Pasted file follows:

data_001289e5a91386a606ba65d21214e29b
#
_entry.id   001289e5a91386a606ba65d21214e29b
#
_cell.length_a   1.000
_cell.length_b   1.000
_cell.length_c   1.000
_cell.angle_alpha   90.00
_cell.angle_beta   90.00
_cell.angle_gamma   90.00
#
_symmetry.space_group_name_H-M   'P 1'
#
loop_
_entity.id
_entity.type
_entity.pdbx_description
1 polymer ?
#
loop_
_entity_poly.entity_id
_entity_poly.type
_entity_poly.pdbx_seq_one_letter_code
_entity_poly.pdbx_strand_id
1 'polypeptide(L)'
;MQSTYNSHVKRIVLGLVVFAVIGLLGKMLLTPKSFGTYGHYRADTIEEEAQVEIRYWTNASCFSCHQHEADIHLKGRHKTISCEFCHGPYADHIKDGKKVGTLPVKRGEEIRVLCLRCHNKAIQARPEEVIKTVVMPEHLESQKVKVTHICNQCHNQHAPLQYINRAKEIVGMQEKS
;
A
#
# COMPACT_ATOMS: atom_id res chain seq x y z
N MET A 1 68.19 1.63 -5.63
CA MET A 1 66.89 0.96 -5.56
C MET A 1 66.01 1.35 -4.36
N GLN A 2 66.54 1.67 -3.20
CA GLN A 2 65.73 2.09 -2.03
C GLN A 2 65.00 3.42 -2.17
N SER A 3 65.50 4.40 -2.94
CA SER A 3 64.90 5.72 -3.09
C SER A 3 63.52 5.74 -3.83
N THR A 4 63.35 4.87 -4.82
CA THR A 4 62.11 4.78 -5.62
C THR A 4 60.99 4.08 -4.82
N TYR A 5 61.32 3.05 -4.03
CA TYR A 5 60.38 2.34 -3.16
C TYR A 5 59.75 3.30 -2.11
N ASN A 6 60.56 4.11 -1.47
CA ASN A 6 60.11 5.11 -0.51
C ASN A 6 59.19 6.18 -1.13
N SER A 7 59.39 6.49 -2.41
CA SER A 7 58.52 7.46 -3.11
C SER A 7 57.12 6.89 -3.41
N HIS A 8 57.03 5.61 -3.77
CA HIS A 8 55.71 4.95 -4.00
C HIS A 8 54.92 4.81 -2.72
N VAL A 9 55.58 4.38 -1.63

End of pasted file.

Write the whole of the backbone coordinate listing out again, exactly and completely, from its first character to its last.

data_001289e5a91386a606ba65d21214e29b
#
_entry.id   001289e5a91386a606ba65d21214e29b
#
_cell.length_a   1.000
_cell.length_b   1.000
_cell.length_c   1.000
_cell.angle_alpha   90.00
_cell.angle_beta   90.00
_cell.angle_gamma   90.00
#
_symmetry.space_group_name_H-M   'P 1'
#
loop_
_entity.id
_entity.type
_entity.pdbx_description
1 polymer ?
#
loop_
_entity_poly.entity_id
_entity_poly.type
_entity_poly.pdbx_seq_one_letter_code
_entity_poly.pdbx_strand_id
1 'polypeptide(L)'
;MQSTYNSHVKRIVLGLVVFAVIGLLGKMLLTPKSFGTYGHYRADTIEEEAQVEIRYWTNASCFSCHQHEADIHLKGRHKTISCEFCHGPYADHIKDGKKVGTLPVKRGEEIRVLCLRCHNKAIQARPEEVIKTVVMPEHLESQKVKVTHICNQCHNQHAPLQYINRAKEIVGMQEKS
;
A
#
# COMPACT_ATOMS: atom_id res chain seq x y z
N MET A 1 68.19 1.63 -5.63
CA MET A 1 66.89 0.96 -5.56
C MET A 1 66.01 1.35 -4.36
N GLN A 2 66.54 1.67 -3.20
CA GLN A 2 65.73 2.09 -2.03
C GLN A 2 65.00 3.42 -2.17
N SER A 3 65.50 4.40 -2.94
CA SER A 3 64.90 5.72 -3.09
C SER A 3 63.52 5.74 -3.83
N THR A 4 63.35 4.87 -4.82
CA THR A 4 62.11 4.78 -5.62
C THR A 4 60.99 4.08 -4.82
N TYR A 5 61.32 3.05 -4.03
CA TYR A 5 60.38 2.34 -3.16
C TYR A 5 59.75 3.30 -2.11
N ASN A 6 60.56 4.11 -1.47
CA ASN A 6 60.11 5.11 -0.51
C ASN A 6 59.19 6.18 -1.13
N SER A 7 59.39 6.49 -2.41
CA SER A 7 58.52 7.46 -3.11
C SER A 7 57.12 6.89 -3.41
N HIS A 8 57.03 5.61 -3.77
CA HIS A 8 55.71 4.95 -4.00
C HIS A 8 54.92 4.81 -2.72
N VAL A 9 55.58 4.38 -1.63